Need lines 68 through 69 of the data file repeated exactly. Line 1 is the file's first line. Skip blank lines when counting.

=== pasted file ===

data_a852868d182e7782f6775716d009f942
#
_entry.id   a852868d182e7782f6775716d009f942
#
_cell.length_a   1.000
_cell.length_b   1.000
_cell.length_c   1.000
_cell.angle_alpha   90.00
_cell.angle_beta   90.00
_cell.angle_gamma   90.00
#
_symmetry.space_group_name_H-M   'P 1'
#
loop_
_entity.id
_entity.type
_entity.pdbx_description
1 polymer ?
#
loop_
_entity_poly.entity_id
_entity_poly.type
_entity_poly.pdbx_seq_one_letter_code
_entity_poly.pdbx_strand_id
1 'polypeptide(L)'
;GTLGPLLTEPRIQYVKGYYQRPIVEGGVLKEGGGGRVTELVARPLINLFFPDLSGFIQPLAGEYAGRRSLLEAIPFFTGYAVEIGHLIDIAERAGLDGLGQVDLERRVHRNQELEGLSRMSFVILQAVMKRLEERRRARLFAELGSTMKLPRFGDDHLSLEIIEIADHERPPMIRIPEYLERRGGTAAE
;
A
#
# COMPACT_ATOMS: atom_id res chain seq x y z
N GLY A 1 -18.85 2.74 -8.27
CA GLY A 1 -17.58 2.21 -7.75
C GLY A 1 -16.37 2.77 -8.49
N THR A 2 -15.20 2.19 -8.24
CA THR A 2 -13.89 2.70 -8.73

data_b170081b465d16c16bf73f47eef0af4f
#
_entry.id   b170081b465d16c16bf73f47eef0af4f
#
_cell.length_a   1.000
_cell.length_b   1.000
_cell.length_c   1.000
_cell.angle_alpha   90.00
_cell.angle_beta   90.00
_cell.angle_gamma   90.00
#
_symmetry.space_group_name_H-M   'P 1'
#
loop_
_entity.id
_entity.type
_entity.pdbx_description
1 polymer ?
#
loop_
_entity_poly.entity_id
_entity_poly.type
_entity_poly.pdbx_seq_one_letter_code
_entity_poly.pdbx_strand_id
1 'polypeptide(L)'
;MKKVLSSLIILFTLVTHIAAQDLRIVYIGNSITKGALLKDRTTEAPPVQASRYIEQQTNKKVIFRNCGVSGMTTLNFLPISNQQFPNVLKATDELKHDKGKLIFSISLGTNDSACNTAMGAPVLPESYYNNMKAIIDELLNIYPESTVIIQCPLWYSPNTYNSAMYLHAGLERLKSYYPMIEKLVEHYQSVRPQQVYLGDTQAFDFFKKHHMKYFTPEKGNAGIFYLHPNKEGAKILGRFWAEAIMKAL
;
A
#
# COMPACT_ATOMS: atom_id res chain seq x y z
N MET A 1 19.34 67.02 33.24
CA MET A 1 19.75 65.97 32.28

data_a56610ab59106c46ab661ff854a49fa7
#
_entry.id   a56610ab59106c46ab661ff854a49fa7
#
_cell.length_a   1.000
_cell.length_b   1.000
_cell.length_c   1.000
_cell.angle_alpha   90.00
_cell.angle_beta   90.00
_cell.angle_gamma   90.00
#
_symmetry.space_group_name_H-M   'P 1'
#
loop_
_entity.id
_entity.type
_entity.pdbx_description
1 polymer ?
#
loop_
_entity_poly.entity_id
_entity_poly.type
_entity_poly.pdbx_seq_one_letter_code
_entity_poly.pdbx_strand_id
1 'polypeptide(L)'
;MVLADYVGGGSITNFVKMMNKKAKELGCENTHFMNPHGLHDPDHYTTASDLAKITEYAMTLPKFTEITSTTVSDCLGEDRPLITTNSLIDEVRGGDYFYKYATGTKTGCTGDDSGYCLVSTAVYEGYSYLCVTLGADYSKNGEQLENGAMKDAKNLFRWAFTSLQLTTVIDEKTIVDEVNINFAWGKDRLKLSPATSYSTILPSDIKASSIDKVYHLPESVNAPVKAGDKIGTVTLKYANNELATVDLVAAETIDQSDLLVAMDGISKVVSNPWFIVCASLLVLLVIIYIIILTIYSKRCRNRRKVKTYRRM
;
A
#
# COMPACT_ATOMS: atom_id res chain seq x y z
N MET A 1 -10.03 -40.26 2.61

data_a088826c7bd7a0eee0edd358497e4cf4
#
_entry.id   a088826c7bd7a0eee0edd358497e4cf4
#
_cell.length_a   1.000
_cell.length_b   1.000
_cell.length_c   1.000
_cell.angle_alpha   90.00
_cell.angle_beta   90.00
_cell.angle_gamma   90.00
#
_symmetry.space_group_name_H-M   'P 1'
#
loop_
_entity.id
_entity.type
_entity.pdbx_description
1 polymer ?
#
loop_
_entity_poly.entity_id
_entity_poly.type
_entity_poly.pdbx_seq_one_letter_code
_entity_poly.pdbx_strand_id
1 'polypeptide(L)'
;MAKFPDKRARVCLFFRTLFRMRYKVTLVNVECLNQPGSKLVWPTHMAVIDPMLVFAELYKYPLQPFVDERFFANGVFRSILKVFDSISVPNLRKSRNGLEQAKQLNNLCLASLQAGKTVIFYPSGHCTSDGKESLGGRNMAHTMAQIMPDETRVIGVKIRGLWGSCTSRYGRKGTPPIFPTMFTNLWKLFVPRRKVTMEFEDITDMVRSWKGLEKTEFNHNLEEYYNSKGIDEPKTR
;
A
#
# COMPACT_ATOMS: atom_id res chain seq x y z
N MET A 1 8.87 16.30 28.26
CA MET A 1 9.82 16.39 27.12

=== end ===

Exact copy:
data_a56610ab59106c46ab661ff854a49fa7
#